Jantar Mantar is located at Jaipur in the beautiful state of Rajasthan. It is famous for having numerous archaeological astronomical instruments. It was built by Sawai Jai Singh, who was a Rajput King. He also had a great interest in architecture, mathematics and astronomy.
Between 1727 and 1734, he built five astronomical observatories at five places namely Delhi, Mathura, Benares, Ujjain and Jaipur. Out of these five, only the observatory at Jaipur is still operational and the rest of them are in ruins. Jantar Mantar at Jaipur was designed after the construction of the Jantar Mantar in the Mughal capital of Delhi. The word Jantar Mantar is derived from ‘Jantar’ which means device and ‘Mantar’ means calculation or formula thus, Jantar Mantar basically means formulating or calculative instrument. This tower also has a lot of religious importance as the ancient astrologers were also known as masters of Jyotisa. The tower consists of fourteen mathematical instruments which measures time, tracks the location of stars, calculates the celestial distances, forecasting eclipses and associated chronicles.
Today, Jantar Mantar is counted among the famous tourist destinations and is considered as the biggest and largest tourist destinations in the World Heritage List. It is an eye-catching and magnificent structure of Jaipur. In addition, it also has numerous eye-catching and exquisite places in close vicinity to be visited which include the City palace, Galta Monkey Temple and Jaigarh fort. It has always captivated numerous media and is a huge source of information which makes it a place to be explored. It has been shot by various media organizations for collective panoramic “VR” photographs, historical purposes, 3D modeling purposes for articles to name a few.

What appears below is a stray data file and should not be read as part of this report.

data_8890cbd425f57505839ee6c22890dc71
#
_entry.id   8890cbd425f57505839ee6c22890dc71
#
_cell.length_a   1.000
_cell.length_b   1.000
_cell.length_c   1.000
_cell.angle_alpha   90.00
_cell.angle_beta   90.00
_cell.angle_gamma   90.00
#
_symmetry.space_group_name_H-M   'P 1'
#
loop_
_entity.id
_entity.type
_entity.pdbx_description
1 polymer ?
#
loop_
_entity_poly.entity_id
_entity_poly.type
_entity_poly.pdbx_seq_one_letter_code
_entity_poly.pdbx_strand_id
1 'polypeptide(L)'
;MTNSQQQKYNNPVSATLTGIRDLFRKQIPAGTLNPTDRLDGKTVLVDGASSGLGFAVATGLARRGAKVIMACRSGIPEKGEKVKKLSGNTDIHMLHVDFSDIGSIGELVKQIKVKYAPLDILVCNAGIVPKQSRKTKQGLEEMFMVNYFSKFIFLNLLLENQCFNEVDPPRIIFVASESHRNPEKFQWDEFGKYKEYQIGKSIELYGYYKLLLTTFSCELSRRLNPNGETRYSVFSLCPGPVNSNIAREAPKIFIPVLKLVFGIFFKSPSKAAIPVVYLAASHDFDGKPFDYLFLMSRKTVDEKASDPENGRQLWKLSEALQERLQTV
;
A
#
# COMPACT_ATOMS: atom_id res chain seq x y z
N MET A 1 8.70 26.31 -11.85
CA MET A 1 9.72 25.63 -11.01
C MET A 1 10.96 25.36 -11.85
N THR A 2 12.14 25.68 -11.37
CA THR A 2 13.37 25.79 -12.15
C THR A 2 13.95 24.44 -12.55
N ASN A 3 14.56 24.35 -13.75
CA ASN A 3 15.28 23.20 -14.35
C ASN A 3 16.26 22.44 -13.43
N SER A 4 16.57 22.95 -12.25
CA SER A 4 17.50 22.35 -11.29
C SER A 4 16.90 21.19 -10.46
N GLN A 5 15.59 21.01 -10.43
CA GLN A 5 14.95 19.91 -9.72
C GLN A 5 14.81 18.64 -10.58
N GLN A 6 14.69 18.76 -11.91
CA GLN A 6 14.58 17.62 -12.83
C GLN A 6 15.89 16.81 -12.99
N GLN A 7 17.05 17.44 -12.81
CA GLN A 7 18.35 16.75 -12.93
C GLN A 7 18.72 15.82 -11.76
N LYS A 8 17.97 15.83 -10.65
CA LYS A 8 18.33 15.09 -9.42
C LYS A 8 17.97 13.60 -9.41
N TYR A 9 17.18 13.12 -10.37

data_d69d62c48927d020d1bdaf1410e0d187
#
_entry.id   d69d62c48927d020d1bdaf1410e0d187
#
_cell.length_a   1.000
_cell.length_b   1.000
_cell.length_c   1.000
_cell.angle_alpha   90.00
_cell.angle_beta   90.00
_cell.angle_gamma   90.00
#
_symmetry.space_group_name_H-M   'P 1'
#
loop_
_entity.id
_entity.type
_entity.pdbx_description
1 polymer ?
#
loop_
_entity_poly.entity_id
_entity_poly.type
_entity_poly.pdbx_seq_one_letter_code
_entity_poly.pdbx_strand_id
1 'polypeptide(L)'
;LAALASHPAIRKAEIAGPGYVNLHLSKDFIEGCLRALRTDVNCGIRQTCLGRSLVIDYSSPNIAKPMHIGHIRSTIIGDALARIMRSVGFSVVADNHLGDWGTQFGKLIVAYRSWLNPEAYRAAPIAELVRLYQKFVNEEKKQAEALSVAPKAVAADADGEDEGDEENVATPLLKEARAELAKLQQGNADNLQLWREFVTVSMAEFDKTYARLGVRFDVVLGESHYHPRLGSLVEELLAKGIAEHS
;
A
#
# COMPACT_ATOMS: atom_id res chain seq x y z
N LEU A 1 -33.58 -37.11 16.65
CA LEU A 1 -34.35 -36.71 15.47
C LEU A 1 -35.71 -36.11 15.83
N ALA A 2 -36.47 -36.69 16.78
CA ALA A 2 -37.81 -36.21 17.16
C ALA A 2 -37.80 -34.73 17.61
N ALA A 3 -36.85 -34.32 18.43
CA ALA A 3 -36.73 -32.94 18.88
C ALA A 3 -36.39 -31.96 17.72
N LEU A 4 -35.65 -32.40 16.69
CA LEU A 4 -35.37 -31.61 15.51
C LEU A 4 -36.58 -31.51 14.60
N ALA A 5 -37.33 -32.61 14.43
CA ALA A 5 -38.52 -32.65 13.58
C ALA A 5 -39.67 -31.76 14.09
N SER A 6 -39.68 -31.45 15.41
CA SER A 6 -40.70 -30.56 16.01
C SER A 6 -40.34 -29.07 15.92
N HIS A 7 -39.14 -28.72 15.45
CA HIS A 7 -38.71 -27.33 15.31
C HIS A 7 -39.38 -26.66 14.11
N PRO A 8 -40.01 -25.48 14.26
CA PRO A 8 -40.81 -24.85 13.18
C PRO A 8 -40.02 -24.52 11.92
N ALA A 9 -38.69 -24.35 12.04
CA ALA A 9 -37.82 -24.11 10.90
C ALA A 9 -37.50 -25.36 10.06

Each instrument present in the Jantar Mantar is a fixed and ‘focused’ tool. The biggest instrument present here is known as Samrat Yantra. It is the world’s largest sundial standing 90 feet tall. Its shadow has been plotted carefully which tells the time of the day. Its front portion is angled at 27⁰ towards the latitude of Jaipur. The Hindu Chhatri or the small dome is fixed on the top which is used as a platform for indicating the eclipse and the arriving monsoon. These instruments are huge structures, made up of marbles and the local stones and carries extensive scales on the inner marble linings.
Even today, the observatory is used by astrologers to determine the auspicious date for weddings. Students of astronomy and Vedic astrology (Jyotish) also visit here to take lessons here in large numbers and it can be said that this observatory is the single most representative work of Vedic in recent times. Firstly restored in 1901, it was announced as the national monument in 1948 by the Government of India.
Please provide us about the inaccuracy of information or about anything you like, that will help us in improving the quality of information.